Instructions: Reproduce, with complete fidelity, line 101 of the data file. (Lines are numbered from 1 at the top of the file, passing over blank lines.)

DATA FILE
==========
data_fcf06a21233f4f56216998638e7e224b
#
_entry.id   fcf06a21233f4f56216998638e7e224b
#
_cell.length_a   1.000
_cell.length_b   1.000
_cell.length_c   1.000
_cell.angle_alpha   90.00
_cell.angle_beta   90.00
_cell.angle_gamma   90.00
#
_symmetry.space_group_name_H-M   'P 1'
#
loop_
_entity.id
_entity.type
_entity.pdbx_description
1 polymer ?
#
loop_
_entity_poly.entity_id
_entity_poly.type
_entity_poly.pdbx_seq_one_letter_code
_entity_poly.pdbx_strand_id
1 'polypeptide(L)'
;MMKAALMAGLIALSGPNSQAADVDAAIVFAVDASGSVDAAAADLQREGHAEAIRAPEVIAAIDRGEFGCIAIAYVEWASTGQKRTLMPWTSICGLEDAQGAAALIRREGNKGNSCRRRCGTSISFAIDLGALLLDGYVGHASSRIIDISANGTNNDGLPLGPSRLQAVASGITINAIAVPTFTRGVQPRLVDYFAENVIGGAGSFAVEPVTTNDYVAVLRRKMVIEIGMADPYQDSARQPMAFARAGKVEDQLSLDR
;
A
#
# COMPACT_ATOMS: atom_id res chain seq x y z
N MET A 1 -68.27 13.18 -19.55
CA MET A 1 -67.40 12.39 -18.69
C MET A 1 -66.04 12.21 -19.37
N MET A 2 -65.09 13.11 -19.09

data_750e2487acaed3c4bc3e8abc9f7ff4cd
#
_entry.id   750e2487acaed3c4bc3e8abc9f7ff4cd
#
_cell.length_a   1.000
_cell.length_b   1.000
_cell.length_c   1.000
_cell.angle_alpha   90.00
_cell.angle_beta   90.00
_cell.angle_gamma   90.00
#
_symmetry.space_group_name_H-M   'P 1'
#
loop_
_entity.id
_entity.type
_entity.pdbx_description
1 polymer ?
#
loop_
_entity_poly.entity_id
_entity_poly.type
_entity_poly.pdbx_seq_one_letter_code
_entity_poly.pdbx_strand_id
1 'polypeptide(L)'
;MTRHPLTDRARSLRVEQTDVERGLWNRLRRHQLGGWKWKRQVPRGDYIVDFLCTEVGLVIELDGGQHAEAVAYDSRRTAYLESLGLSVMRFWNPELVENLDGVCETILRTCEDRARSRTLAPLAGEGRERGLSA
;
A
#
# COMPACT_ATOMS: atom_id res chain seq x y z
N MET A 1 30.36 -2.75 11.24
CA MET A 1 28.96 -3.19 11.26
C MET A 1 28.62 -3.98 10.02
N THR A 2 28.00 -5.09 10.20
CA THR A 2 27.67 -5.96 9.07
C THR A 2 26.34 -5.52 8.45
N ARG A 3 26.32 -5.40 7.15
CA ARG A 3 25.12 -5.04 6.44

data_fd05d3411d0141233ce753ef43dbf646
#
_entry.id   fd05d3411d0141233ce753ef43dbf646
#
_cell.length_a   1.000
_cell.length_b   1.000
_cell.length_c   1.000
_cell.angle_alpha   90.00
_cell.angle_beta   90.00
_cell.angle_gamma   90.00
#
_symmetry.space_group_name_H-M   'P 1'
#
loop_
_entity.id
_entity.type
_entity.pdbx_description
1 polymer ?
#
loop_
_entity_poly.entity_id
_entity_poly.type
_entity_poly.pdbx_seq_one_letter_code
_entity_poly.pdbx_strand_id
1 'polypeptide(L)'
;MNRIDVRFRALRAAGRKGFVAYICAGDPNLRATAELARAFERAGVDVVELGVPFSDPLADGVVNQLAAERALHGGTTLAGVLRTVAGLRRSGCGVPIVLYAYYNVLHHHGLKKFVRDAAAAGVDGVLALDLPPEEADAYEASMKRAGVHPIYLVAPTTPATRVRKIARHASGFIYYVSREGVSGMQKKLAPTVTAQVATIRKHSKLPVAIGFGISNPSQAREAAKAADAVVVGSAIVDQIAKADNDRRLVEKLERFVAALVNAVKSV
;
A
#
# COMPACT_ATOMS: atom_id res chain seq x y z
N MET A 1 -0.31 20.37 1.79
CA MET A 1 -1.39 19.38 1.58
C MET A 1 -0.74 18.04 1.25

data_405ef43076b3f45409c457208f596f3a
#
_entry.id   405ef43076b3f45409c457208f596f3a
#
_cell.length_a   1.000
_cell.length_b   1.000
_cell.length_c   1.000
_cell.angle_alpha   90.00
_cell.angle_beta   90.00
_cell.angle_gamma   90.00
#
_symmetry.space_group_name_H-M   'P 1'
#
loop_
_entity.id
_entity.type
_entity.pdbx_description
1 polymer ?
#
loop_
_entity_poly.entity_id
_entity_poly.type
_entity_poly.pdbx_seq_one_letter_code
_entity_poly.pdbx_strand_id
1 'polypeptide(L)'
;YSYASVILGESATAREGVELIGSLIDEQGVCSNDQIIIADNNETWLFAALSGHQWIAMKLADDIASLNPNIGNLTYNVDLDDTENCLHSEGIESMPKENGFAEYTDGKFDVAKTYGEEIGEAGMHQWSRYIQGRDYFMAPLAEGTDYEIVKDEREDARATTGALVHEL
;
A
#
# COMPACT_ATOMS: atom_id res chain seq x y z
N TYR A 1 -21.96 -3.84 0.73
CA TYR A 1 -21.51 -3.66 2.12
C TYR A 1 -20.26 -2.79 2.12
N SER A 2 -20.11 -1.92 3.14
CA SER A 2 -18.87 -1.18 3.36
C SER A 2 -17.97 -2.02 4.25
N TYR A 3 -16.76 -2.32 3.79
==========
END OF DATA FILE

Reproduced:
#